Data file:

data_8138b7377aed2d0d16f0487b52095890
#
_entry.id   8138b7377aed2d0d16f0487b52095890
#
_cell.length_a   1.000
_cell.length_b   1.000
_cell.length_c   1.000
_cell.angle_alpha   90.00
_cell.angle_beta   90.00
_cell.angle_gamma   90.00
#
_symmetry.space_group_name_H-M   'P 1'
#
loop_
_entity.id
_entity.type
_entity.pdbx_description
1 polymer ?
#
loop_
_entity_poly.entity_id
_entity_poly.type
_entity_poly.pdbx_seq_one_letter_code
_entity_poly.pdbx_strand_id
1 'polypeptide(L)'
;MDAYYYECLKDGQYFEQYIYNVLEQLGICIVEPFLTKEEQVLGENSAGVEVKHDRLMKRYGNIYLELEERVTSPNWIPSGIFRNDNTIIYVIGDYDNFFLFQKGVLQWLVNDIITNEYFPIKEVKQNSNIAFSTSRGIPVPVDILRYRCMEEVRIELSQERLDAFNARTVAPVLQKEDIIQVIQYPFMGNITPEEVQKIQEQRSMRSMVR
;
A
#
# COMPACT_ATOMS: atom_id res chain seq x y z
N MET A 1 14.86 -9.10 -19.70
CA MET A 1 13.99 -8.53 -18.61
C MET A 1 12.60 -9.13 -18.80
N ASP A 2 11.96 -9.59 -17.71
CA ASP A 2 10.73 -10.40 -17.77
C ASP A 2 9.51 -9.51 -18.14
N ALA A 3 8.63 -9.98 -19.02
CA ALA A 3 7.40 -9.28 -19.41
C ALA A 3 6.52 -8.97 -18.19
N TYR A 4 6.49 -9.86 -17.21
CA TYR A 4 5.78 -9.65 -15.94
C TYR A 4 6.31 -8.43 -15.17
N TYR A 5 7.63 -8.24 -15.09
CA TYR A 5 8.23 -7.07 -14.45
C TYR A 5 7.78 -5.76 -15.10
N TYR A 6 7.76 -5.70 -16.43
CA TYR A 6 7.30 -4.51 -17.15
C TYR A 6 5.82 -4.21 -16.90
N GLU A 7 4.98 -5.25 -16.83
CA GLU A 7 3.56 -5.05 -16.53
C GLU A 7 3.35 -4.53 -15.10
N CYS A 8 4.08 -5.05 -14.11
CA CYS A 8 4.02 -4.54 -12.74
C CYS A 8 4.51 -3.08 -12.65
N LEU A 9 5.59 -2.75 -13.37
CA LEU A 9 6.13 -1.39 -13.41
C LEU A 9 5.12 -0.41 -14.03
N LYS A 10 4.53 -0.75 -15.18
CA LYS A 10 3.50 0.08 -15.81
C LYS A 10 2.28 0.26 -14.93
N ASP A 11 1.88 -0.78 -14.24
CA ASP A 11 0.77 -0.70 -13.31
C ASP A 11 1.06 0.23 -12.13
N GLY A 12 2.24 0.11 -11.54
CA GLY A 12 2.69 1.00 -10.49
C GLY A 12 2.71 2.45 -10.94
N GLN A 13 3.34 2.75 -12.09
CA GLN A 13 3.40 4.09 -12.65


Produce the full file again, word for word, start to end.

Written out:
data_8138b7377aed2d0d16f0487b52095890
#
_entry.id   8138b7377aed2d0d16f0487b52095890
#
_cell.length_a   1.000
_cell.length_b   1.000
_cell.length_c   1.000
_cell.angle_alpha   90.00
_cell.angle_beta   90.00
_cell.angle_gamma   90.00
#
_symmetry.space_group_name_H-M   'P 1'
#
loop_
_entity.id
_entity.type
_entity.pdbx_description
1 polymer ?
#
loop_
_entity_poly.entity_id
_entity_poly.type
_entity_poly.pdbx_seq_one_letter_code
_entity_poly.pdbx_strand_id
1 'polypeptide(L)'
;MDAYYYECLKDGQYFEQYIYNVLEQLGICIVEPFLTKEEQVLGENSAGVEVKHDRLMKRYGNIYLELEERVTSPNWIPSGIFRNDNTIIYVIGDYDNFFLFQKGVLQWLVNDIITNEYFPIKEVKQNSNIAFSTSRGIPVPVDILRYRCMEEVRIELSQERLDAFNARTVAPVLQKEDIIQVIQYPFMGNITPEEVQKIQEQRSMRSMVR
;
A
#
# COMPACT_ATOMS: atom_id res chain seq x y z
N MET A 1 14.86 -9.10 -19.70
CA MET A 1 13.99 -8.53 -18.61
C MET A 1 12.60 -9.13 -18.80
N ASP A 2 11.96 -9.59 -17.71
CA ASP A 2 10.73 -10.40 -17.77
C ASP A 2 9.51 -9.51 -18.14
N ALA A 3 8.63 -9.98 -19.02
CA ALA A 3 7.40 -9.28 -19.41
C ALA A 3 6.52 -8.97 -18.19
N TYR A 4 6.49 -9.86 -17.21
CA TYR A 4 5.78 -9.65 -15.94
C TYR A 4 6.31 -8.43 -15.17
N TYR A 5 7.63 -8.24 -15.09
CA TYR A 5 8.23 -7.07 -14.45
C TYR A 5 7.78 -5.76 -15.10
N TYR A 6 7.76 -5.70 -16.43
CA TYR A 6 7.30 -4.51 -17.15
C TYR A 6 5.82 -4.21 -16.90
N GLU A 7 4.98 -5.25 -16.83
CA GLU A 7 3.56 -5.05 -16.53
C GLU A 7 3.35 -4.53 -15.10
N CYS A 8 4.08 -5.05 -14.11
CA CYS A 8 4.02 -4.54 -12.74
C CYS A 8 4.51 -3.08 -12.65
N LEU A 9 5.59 -2.75 -13.37
CA LEU A 9 6.13 -1.39 -13.41
C LEU A 9 5.12 -0.41 -14.03
N LYS A 10 4.53 -0.75 -15.18
CA LYS A 10 3.50 0.08 -15.81
C LYS A 10 2.28 0.26 -14.93
N ASP A 11 1.88 -0.78 -14.24
CA ASP A 11 0.77 -0.70 -13.31
C ASP A 11 1.06 0.23 -12.13
N GLY A 12 2.24 0.11 -11.54
CA GLY A 12 2.69 1.00 -10.49
C GLY A 12 2.71 2.45 -10.94
N GLN A 13 3.34 2.75 -12.09
CA GLN A 13 3.40 4.09 -12.65